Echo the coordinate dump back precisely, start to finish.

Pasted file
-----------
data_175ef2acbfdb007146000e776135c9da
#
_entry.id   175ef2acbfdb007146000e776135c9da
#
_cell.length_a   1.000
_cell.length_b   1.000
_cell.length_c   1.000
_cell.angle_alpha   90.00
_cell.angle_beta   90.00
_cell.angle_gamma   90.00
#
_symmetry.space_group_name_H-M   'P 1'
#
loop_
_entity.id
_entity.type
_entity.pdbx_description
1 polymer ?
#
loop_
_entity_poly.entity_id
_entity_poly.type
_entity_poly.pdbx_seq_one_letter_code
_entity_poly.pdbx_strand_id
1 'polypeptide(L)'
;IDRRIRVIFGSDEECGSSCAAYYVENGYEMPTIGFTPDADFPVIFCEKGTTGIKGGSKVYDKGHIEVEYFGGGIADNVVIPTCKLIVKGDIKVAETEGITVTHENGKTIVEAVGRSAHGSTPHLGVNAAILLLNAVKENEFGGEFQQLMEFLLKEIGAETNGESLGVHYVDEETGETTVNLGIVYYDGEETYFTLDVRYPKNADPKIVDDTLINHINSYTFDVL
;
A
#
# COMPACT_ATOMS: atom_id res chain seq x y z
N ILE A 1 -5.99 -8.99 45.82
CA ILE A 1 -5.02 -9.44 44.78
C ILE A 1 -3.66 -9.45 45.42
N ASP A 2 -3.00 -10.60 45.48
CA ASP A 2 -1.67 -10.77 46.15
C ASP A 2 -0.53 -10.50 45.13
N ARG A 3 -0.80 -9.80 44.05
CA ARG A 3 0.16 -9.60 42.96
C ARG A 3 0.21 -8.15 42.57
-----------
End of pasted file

data_175ef2acbfdb007146000e776135c9da
#
_entry.id   175ef2acbfdb007146000e776135c9da
#
_cell.length_a   1.000
_cell.length_b   1.000
_cell.length_c   1.000
_cell.angle_alpha   90.00
_cell.angle_beta   90.00
_cell.angle_gamma   90.00
#
_symmetry.space_group_name_H-M   'P 1'
#
loop_
_entity.id
_entity.type
_entity.pdbx_description
1 polymer ?
#
loop_
_entity_poly.entity_id
_entity_poly.type
_entity_poly.pdbx_seq_one_letter_code
_entity_poly.pdbx_strand_id
1 'polypeptide(L)'
;IDRRIRVIFGSDEECGSSCAAYYVENGYEMPTIGFTPDADFPVIFCEKGTTGIKGGSKVYDKGHIEVEYFGGGIADNVVIPTCKLIVKGDIKVAETEGITVTHENGKTIVEAVGRSAHGSTPHLGVNAAILLLNAVKENEFGGEFQQLMEFLLKEIGAETNGESLGVHYVDEETGETTVNLGIVYYDGEETYFTLDVRYPKNADPKIVDDTLINHINSYTFDVL
;
A
#
# COMPACT_ATOMS: atom_id res chain seq x y z
N ILE A 1 -5.99 -8.99 45.82
CA ILE A 1 -5.02 -9.44 44.78
C ILE A 1 -3.66 -9.45 45.42
N ASP A 2 -3.00 -10.60 45.48
CA ASP A 2 -1.67 -10.77 46.15
C ASP A 2 -0.53 -10.50 45.13
N ARG A 3 -0.80 -9.80 44.05
CA ARG A 3 0.16 -9.60 42.96
C ARG A 3 0.21 -8.15 42.57